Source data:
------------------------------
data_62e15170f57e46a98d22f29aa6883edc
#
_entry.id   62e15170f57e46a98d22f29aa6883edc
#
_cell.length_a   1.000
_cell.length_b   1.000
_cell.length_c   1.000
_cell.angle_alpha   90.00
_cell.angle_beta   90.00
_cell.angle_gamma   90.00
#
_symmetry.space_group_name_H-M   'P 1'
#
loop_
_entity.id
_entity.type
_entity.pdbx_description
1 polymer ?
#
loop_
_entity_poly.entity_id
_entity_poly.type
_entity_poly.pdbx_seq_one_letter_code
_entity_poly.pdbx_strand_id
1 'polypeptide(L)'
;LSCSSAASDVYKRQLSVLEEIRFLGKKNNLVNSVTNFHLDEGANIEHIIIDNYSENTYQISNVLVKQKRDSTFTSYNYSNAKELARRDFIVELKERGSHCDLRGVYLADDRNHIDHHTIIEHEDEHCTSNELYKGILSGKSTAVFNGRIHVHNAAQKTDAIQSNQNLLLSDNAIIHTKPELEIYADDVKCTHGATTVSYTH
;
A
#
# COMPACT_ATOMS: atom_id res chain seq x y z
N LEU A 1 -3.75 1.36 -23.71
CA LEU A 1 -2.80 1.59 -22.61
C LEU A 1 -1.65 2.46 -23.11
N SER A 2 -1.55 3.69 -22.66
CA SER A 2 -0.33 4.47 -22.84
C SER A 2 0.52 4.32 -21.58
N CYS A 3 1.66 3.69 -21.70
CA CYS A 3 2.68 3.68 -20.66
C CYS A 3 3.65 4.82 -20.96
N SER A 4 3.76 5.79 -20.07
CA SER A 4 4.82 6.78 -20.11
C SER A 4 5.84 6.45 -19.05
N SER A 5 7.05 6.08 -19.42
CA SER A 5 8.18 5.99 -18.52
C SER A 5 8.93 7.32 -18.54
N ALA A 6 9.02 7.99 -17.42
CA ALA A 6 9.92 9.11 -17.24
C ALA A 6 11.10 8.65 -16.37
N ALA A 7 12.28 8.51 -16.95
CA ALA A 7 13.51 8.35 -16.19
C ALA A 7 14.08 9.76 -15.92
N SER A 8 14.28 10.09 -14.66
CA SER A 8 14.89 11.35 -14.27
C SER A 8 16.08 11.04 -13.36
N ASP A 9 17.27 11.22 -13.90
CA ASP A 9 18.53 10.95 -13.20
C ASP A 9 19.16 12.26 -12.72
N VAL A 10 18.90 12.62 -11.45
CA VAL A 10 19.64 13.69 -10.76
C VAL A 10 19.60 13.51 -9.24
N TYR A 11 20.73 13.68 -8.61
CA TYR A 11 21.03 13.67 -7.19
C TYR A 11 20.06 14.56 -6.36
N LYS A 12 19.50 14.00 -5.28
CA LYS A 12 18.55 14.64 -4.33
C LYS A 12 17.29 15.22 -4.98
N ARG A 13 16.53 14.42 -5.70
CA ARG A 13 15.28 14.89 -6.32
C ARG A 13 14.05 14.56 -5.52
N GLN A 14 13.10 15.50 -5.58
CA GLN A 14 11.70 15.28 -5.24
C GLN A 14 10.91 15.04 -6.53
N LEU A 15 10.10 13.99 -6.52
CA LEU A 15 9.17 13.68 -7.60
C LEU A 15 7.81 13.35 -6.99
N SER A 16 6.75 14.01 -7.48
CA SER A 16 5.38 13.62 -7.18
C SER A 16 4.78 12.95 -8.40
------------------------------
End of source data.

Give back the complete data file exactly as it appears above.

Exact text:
data_62e15170f57e46a98d22f29aa6883edc
#
_entry.id   62e15170f57e46a98d22f29aa6883edc
#
_cell.length_a   1.000
_cell.length_b   1.000
_cell.length_c   1.000
_cell.angle_alpha   90.00
_cell.angle_beta   90.00
_cell.angle_gamma   90.00
#
_symmetry.space_group_name_H-M   'P 1'
#
loop_
_entity.id
_entity.type
_entity.pdbx_description
1 polymer ?
#
loop_
_entity_poly.entity_id
_entity_poly.type
_entity_poly.pdbx_seq_one_letter_code
_entity_poly.pdbx_strand_id
1 'polypeptide(L)'
;LSCSSAASDVYKRQLSVLEEIRFLGKKNNLVNSVTNFHLDEGANIEHIIIDNYSENTYQISNVLVKQKRDSTFTSYNYSNAKELARRDFIVELKERGSHCDLRGVYLADDRNHIDHHTIIEHEDEHCTSNELYKGILSGKSTAVFNGRIHVHNAAQKTDAIQSNQNLLLSDNAIIHTKPELEIYADDVKCTHGATTVSYTH
;
A
#
# COMPACT_ATOMS: atom_id res chain seq x y z
N LEU A 1 -3.75 1.36 -23.71
CA LEU A 1 -2.80 1.59 -22.61
C LEU A 1 -1.65 2.46 -23.11
N SER A 2 -1.55 3.69 -22.66
CA SER A 2 -0.33 4.47 -22.84
C SER A 2 0.52 4.32 -21.58
N CYS A 3 1.66 3.69 -21.70
CA CYS A 3 2.68 3.68 -20.66
C CYS A 3 3.65 4.82 -20.96
N SER A 4 3.76 5.79 -20.07
CA SER A 4 4.82 6.78 -20.11
C SER A 4 5.84 6.45 -19.05
N SER A 5 7.05 6.08 -19.42
CA SER A 5 8.18 5.99 -18.52
C SER A 5 8.93 7.32 -18.54
N ALA A 6 9.02 7.99 -17.42
CA ALA A 6 9.92 9.11 -17.24
C ALA A 6 11.10 8.65 -16.37
N ALA A 7 12.28 8.51 -16.95
CA ALA A 7 13.51 8.35 -16.19
C ALA A 7 14.08 9.76 -15.92
N SER A 8 14.28 10.09 -14.66
CA SER A 8 14.89 11.35 -14.27
C SER A 8 16.08 11.04 -13.36
N ASP A 9 17.27 11.22 -13.90
CA ASP A 9 18.53 10.95 -13.20
C ASP A 9 19.16 12.26 -12.72
N VAL A 10 18.90 12.62 -11.45
CA VAL A 10 19.64 13.69 -10.76
C VAL A 10 19.60 13.51 -9.24
N TYR A 11 20.73 13.68 -8.61
CA TYR A 11 21.03 13.67 -7.19
C TYR A 11 20.06 14.56 -6.36
N LYS A 12 19.50 14.00 -5.28
CA LYS A 12 18.55 14.64 -4.33
C LYS A 12 17.29 15.22 -4.98
N ARG A 13 16.53 14.42 -5.70
CA ARG A 13 15.28 14.89 -6.32
C ARG A 13 14.05 14.56 -5.52
N GLN A 14 13.10 15.50 -5.58
CA GLN A 14 11.70 15.28 -5.24
C GLN A 14 10.91 15.04 -6.53
N LEU A 15 10.10 13.99 -6.52
CA LEU A 15 9.17 13.68 -7.60
C LEU A 15 7.81 13.35 -6.99
N SER A 16 6.75 14.01 -7.48
CA SER A 16 5.38 13.62 -7.18
C SER A 16 4.78 12.95 -8.40